Add jbox(es) with cover, and cover with a return vent or something. I'm pretty sure that would count as being accessible as you can just unscrew the vent to get to the junction boxes. Though that might look odd depending on where it is. Could maybe hang a picture over it or something like Skuba mentioned.

Lazy way, but hey it might work and be legal. :P
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Old 01-06-2011, 11:00 PM   #12
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Numerous splices buried in wall - best way to fix?


I would go for installing one large or several small junction boxes with exposed covers (or covers under a fake air vent as suggested above).

Except if any of the new lines are breakered for more than 20 amps and are spliced to one or several smaller than 10 gauge older wires then it is necessary to either add a subpanel or change the breakers to 20 amps or less.
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Old 01-06-2011, 11:28 PM   #13
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Numerous splices buried in wall - best way to fix?


I'm pretty sure #1 is legal, regardless of the number of circuits. I've seen some really big, scary, spaghetti-filled ones in a couple school buildings, usually directly above a breaker box and hidden by a drop ceiling...

I would think it would be the cheapest... although the "really big" aspect of the box may increase the price enough that several smaller boxes may be more cost-effective.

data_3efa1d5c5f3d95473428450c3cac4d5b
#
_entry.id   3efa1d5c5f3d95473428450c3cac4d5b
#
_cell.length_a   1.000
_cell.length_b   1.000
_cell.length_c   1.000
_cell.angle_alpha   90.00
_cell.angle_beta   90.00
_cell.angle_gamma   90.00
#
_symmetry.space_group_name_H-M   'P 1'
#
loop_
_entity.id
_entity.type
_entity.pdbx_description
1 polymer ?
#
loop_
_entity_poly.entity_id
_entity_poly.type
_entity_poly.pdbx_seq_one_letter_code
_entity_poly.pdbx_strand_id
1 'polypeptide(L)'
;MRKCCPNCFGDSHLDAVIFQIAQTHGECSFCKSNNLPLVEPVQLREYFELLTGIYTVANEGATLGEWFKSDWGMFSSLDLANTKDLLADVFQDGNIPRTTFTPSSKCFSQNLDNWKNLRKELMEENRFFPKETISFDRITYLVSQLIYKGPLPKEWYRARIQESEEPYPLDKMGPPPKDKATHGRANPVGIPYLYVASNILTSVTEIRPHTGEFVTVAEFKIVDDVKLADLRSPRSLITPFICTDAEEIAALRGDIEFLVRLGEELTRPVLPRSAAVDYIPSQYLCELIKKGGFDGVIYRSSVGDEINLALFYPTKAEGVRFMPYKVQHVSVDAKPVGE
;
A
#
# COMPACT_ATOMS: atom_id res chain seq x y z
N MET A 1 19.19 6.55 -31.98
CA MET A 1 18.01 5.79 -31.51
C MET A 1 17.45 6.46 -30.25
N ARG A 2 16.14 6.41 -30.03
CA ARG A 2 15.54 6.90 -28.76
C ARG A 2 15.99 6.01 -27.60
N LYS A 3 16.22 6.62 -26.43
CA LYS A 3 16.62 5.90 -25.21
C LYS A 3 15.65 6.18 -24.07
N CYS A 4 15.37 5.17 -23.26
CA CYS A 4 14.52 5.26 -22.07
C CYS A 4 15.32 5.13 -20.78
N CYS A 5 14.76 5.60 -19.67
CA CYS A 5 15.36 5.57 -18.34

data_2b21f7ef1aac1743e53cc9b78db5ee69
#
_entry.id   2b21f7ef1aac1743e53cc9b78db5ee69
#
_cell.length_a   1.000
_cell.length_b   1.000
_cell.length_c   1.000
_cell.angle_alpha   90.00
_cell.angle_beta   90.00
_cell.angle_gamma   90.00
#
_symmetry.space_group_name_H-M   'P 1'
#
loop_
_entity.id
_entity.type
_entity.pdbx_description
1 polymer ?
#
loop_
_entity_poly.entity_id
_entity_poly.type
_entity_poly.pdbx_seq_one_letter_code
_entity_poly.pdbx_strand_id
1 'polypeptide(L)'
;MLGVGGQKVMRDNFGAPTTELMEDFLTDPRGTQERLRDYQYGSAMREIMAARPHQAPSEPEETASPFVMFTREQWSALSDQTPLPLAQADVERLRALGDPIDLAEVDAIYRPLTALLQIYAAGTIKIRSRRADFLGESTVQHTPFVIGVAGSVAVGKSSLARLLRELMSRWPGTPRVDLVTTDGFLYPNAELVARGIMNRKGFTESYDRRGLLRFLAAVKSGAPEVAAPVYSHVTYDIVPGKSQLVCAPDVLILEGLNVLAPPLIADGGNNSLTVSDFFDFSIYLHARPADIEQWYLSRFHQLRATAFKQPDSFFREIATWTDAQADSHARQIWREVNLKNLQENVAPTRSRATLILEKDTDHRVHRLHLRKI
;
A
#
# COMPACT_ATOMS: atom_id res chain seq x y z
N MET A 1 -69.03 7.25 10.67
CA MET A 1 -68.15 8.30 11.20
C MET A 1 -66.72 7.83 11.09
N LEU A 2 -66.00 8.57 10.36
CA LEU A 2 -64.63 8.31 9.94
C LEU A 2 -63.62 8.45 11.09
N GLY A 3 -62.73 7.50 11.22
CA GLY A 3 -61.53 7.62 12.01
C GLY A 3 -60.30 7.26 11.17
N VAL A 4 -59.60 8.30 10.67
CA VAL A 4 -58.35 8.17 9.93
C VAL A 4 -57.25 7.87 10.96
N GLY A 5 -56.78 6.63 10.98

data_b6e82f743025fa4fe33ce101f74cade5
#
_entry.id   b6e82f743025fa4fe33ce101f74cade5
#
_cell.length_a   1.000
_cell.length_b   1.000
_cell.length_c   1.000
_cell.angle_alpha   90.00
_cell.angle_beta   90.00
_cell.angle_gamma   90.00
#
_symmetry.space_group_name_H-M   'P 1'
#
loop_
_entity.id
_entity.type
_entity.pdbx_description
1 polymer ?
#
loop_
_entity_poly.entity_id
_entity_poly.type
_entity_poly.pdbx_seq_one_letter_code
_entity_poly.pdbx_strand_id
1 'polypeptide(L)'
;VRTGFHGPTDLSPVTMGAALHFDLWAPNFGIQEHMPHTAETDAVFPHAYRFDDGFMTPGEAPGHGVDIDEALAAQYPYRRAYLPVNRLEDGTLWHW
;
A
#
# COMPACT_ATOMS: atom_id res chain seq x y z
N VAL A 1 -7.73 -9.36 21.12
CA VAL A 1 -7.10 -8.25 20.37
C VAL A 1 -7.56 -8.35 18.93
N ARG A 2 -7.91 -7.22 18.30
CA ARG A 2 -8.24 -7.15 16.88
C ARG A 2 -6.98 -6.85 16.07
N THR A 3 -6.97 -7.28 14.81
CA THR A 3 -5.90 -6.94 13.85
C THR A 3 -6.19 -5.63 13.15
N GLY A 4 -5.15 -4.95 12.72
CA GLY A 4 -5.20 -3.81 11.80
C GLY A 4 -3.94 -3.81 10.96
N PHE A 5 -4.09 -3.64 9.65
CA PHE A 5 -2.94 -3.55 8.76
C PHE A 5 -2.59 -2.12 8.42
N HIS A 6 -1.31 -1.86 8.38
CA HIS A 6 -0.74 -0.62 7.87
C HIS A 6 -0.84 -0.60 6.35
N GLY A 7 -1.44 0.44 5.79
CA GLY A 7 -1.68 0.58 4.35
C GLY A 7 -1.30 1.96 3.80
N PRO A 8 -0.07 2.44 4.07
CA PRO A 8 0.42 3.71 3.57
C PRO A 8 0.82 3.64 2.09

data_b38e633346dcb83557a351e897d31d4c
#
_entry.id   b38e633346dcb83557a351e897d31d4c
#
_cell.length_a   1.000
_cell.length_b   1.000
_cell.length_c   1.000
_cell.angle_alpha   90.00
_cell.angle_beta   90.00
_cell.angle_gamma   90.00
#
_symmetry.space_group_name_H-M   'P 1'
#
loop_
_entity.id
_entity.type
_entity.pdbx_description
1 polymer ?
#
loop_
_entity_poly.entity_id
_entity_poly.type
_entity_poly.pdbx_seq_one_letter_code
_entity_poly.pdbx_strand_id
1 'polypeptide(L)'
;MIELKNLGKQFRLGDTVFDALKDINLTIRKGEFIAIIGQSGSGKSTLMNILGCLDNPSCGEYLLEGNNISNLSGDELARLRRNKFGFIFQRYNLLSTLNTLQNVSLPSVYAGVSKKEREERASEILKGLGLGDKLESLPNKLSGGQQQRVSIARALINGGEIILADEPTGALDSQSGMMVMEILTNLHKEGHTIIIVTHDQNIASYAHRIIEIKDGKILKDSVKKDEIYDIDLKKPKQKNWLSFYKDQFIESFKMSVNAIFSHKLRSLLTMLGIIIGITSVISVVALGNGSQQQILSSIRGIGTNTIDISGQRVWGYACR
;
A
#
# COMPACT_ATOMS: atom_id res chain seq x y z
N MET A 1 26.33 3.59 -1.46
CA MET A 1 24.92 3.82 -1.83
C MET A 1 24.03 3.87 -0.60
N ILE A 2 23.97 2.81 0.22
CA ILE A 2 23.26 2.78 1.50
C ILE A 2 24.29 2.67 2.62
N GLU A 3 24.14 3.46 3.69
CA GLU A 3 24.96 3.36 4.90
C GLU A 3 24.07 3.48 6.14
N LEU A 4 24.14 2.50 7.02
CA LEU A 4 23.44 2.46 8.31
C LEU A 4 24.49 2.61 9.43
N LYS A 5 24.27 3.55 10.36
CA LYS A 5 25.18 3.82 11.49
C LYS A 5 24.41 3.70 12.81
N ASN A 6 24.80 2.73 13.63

I'd use 2-gang old-work boxes with blank covers over them, and put something decorative (ie, a framed photo or something) over them.
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Old 01-07-2011, 08:11 AM   #14
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Numerous splices buried in wall - best way to fix?


Regardless of which way you go I would definitely mark/tag each splice as to what breaker is controlling it and where it services.
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Old 01-07-2011, 10:18 AM   #15
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Numerous splices buried in wall - best way to fix?


Thanks for all the tips! I like the idea using junction boxes and hiding them behind a picture.

I took another look at things last night. I missed a few circuits the first time because the I looked down -- and these wires go back up into the attic (probably for lighting). So now we are talking at least 7 spliced circuits and another that may or may not be spliced.

I recounted and my panel has only 17 circuits. At least 3 of could be rerouted without trouble, so that makes 8 + 3 = 11/17 already. Leaning toward moving the panel.

RST